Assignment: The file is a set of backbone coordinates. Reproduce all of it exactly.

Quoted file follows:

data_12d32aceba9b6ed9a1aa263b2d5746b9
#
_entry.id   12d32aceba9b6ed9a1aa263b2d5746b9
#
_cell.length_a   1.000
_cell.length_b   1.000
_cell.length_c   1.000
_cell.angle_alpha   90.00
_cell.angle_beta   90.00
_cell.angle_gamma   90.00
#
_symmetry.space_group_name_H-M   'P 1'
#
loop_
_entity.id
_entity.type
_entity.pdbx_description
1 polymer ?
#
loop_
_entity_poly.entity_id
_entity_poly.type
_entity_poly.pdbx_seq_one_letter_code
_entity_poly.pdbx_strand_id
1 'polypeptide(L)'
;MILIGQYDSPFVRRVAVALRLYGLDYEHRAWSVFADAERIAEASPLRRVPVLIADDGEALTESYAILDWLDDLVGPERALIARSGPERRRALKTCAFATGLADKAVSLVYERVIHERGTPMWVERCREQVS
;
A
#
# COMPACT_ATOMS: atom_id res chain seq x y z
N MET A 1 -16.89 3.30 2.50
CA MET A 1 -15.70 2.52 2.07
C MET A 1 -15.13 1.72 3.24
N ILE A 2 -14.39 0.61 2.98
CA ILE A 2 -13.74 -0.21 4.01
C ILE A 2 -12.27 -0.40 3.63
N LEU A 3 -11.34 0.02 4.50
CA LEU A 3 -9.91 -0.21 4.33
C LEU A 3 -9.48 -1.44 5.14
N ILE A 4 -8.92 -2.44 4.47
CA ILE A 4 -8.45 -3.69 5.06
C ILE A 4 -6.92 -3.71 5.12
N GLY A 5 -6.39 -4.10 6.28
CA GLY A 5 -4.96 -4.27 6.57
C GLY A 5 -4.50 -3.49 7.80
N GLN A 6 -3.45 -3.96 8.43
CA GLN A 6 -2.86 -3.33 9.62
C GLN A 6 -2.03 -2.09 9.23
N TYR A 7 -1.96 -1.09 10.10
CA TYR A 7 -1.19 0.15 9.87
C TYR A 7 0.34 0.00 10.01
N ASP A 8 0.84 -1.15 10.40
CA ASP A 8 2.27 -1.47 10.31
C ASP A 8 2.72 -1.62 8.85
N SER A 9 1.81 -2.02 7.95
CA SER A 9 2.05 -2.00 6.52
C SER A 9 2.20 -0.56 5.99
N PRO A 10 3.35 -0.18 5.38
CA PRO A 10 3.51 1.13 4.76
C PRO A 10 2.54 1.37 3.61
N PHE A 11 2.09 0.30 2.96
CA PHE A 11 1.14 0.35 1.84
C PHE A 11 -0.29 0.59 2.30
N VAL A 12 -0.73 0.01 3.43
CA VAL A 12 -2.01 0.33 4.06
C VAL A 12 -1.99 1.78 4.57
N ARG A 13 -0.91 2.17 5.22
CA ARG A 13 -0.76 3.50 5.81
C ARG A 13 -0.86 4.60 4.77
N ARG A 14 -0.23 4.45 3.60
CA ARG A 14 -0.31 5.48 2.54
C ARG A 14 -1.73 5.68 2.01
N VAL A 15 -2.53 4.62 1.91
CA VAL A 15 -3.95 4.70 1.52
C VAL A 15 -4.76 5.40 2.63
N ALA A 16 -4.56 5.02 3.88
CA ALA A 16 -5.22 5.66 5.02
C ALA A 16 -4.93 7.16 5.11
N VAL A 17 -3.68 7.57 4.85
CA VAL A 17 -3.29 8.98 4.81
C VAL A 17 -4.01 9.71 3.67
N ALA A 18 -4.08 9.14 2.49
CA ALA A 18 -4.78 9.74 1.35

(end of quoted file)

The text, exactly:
data_12d32aceba9b6ed9a1aa263b2d5746b9
#
_entry.id   12d32aceba9b6ed9a1aa263b2d5746b9
#
_cell.length_a   1.000
_cell.length_b   1.000
_cell.length_c   1.000
_cell.angle_alpha   90.00
_cell.angle_beta   90.00
_cell.angle_gamma   90.00
#
_symmetry.space_group_name_H-M   'P 1'
#
loop_
_entity.id
_entity.type
_entity.pdbx_description
1 polymer ?
#
loop_
_entity_poly.entity_id
_entity_poly.type
_entity_poly.pdbx_seq_one_letter_code
_entity_poly.pdbx_strand_id
1 'polypeptide(L)'
;MILIGQYDSPFVRRVAVALRLYGLDYEHRAWSVFADAERIAEASPLRRVPVLIADDGEALTESYAILDWLDDLVGPERALIARSGPERRRALKTCAFATGLADKAVSLVYERVIHERGTPMWVERCREQVS
;
A
#
# COMPACT_ATOMS: atom_id res chain seq x y z
N MET A 1 -16.89 3.30 2.50
CA MET A 1 -15.70 2.52 2.07
C MET A 1 -15.13 1.72 3.24
N ILE A 2 -14.39 0.61 2.98
CA ILE A 2 -13.74 -0.21 4.01
C ILE A 2 -12.27 -0.40 3.63
N LEU A 3 -11.34 0.02 4.50
CA LEU A 3 -9.91 -0.21 4.33
C LEU A 3 -9.48 -1.44 5.14
N ILE A 4 -8.92 -2.44 4.47
CA ILE A 4 -8.45 -3.69 5.06
C ILE A 4 -6.92 -3.71 5.12
N GLY A 5 -6.39 -4.10 6.28
CA GLY A 5 -4.96 -4.27 6.57
C GLY A 5 -4.50 -3.49 7.80
N GLN A 6 -3.45 -3.96 8.43
CA GLN A 6 -2.86 -3.33 9.62
C GLN A 6 -2.03 -2.09 9.23
N TYR A 7 -1.96 -1.09 10.10
CA TYR A 7 -1.19 0.15 9.87
C TYR A 7 0.34 0.00 10.01
N ASP A 8 0.84 -1.15 10.40
CA ASP A 8 2.27 -1.47 10.31
C ASP A 8 2.72 -1.62 8.85
N SER A 9 1.81 -2.02 7.95
CA SER A 9 2.05 -2.00 6.52
C SER A 9 2.20 -0.56 5.99
N PRO A 10 3.35 -0.18 5.38
CA PRO A 10 3.51 1.13 4.76
C PRO A 10 2.54 1.37 3.61
N PHE A 11 2.09 0.30 2.96
CA PHE A 11 1.14 0.35 1.84
C PHE A 11 -0.29 0.59 2.30
N VAL A 12 -0.73 0.01 3.43
CA VAL A 12 -2.01 0.33 4.06
C VAL A 12 -1.99 1.78 4.57
N ARG A 13 -0.91 2.17 5.22
CA ARG A 13 -0.76 3.50 5.81
C ARG A 13 -0.86 4.60 4.77
N ARG A 14 -0.23 4.45 3.60
CA ARG A 14 -0.31 5.48 2.54
C ARG A 14 -1.73 5.68 2.01
N VAL A 15 -2.53 4.62 1.91
CA VAL A 15 -3.95 4.70 1.52
C VAL A 15 -4.76 5.40 2.63
N ALA A 16 -4.56 5.02 3.88
CA ALA A 16 -5.22 5.66 5.02
C ALA A 16 -4.93 7.16 5.11
N VAL A 17 -3.68 7.57 4.85
CA VAL A 17 -3.29 8.98 4.81
C VAL A 17 -4.01 9.71 3.67
N ALA A 18 -4.08 9.14 2.49
CA ALA A 18 -4.78 9.74 1.35